Maths for Everyone! The government has stated that every student will need to study a Maths or Science subject up to Year 12. Welcome to the #IdeasBoom! Leaving aside the fact that this is merely a narrowing of the curriculum, based on some fairly spurious claims that “the most exciting jobs of the future will require maths and science,” I can’t see this doing anything to raise standards can you? If anything mandating that all students study maths or science will only bring down levels. Then won’t we be panicking!
Standardised Tests for Year 1 Students. If you listen carefully, that distant cheering is the sound of publishing companies rejoicing that they now have a whole new market of anxious parents to target. For too long these parents have gotten away with reading the Gruffalo or Possum Magic… but no longer! Already NAPLAN preparation guides are among the best selling books in Australia and soon it will be the Year 1 preparation guides. To be clear, OF COURSE we should know where kids are at, and identify those at risk of falling behind. But I’d wager the vast majority of schools do that already, but then face the challenge of trying to help those kids with minimal resources. If only there was some way we could get more money and resources to these schools and communities…
But I’m not all about picking holes. I’m here to offer solutions too.
So Malcolm Turnbull and Simon Birmingham, if you’re reading this, perhaps you might glean some ideas about how we can win the Education Race from the advice I offered your predecessors some years ago.
Category: Education, Social Commentary
Tagged: Education Policy, Election 2016, Gonski, Malcolm Turnbull, Simon Birmingham
Always enjoy your writing, however…. I believe there must be a case for some model of PRP for teachers. The case quoted is now 6 years old and based in England/Wales. The OECD quote makes sense, but consider these points:
We want experienced teachers with expertise in the classroom, often these teachers are recognised as having leadership potential and are offered promotions – taking them out of the classroom. Promotions are desirable because they come with responsibility and pay rise. If PRP recognises the expertise of and experience of teachers and allows them to stay in the classroom I think that is a good thing for students and schools.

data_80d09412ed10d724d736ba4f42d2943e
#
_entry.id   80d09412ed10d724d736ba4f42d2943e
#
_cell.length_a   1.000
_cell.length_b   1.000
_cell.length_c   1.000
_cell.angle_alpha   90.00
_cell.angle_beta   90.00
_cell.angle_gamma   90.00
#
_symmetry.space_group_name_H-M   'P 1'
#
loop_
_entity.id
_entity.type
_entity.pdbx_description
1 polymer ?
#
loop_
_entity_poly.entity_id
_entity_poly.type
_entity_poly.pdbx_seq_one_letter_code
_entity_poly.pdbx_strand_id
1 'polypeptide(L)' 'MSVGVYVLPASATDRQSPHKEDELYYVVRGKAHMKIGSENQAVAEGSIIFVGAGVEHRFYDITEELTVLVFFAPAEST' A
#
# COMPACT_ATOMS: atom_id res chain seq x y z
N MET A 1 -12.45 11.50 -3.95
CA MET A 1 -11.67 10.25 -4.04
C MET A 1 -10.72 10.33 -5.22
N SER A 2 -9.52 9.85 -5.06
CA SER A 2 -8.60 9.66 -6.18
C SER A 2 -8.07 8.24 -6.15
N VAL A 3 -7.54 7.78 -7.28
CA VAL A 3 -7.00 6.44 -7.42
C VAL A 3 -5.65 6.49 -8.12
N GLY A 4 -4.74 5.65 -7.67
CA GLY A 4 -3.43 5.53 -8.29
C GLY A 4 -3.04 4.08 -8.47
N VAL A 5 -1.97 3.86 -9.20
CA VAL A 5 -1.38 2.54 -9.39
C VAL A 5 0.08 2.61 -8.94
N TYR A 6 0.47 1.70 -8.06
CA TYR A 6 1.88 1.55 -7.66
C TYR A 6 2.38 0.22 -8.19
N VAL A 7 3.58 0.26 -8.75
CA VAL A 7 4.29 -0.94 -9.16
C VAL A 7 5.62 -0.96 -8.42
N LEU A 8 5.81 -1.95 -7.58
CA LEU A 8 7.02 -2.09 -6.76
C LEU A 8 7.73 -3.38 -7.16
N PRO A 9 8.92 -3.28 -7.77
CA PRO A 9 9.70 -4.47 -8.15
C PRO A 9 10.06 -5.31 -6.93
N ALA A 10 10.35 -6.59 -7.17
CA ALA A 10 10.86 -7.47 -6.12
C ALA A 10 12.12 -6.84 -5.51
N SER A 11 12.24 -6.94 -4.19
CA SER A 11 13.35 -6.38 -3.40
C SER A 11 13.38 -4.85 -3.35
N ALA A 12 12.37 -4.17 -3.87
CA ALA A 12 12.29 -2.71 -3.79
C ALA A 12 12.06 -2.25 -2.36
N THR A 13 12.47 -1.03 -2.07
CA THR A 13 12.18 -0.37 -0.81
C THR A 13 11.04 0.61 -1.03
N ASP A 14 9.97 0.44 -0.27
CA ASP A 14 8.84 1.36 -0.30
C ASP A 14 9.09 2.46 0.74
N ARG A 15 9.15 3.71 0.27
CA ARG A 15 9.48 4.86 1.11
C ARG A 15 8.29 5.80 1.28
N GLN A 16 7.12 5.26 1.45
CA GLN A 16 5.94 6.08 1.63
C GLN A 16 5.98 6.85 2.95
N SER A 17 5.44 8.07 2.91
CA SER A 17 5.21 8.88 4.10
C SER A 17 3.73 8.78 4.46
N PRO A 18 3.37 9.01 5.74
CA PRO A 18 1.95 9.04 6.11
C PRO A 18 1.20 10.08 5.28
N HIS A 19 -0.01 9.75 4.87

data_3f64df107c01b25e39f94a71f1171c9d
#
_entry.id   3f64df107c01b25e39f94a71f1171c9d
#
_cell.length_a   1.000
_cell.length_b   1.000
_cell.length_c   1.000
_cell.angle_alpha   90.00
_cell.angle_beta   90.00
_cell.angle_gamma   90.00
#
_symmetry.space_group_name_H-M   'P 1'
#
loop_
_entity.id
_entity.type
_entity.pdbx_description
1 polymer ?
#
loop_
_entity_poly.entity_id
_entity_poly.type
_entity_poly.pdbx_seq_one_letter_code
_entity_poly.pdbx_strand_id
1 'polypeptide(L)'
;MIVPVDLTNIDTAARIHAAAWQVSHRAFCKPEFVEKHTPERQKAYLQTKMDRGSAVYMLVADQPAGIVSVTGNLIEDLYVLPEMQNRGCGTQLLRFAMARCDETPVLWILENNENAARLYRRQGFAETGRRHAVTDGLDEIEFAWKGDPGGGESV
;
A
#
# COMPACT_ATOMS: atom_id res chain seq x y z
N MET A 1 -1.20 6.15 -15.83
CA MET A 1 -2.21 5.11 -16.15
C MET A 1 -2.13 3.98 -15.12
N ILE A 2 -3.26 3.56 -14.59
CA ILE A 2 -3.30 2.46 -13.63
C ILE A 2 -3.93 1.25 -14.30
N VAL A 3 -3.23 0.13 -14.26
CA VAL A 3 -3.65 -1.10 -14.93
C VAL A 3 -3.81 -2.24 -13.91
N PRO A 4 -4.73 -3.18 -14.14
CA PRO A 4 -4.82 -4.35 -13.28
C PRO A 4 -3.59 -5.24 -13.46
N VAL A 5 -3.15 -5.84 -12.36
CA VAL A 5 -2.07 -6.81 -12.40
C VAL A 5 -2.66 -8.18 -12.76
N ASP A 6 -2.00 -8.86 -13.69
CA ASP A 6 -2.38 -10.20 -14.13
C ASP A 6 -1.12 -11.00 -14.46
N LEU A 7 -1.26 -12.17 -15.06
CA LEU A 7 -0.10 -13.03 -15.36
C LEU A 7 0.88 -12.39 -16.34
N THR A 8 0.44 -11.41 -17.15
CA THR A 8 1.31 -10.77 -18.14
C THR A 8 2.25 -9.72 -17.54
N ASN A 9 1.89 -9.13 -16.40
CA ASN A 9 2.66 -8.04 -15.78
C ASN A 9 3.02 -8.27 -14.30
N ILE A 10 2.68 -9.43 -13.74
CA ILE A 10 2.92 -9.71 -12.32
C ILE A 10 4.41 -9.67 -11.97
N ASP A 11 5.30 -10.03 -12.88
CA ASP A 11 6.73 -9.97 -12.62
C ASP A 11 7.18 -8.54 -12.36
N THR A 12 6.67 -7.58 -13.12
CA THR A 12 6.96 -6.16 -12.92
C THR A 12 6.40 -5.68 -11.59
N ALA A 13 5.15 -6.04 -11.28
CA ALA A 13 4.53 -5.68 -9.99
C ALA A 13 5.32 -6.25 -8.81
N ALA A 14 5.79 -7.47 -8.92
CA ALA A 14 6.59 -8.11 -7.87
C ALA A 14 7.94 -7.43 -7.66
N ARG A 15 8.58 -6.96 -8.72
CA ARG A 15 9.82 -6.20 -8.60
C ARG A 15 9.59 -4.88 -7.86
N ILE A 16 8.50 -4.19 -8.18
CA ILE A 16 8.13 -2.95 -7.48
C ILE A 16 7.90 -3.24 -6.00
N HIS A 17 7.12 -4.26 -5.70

Secondly, many teachers look at the Teaching Standards and consider that they will not receive anything once they go through the process – so why do it (this attitude bothers me, but it exists). I would like to see more teachers take the opportunity to develop their skills and professional knowledge further, which may be more attractive under PRP.
Finally, in a small school the potential for promotion does not always exist. If you are committed to a particular community and wish to stay teaching in that community, then PRP may provide the opportunity for teachers to do this.
Lets not assume that pay is the driving force for the work of outstanding teachers, but if it makes a difference to the lifestyle of teachers and their families and allows them to feel recognised and valued, and keeps them in the profession, then it is worth investigating further.
Thanks for taking the time to read and comment. With regards to PRP, I’m not completely discounting it of course, but I’m not convinced that any government with a penchant for simple three word slogans will recognise the subtleties and nuanced approach required to develop a workable, sustainable PRP model. One of the main issues is the recognition of ‘high performance.’ What I mean by that is does any single teacher perform ‘highly’ in isolation? How do you reward one teacher over another in an ecosystem when one’s success is largely influenced by the another’s?
If only education was directed by people with such ‘practical passion’ and not politicians……
Hmm… what is this utopia you speak of? o_O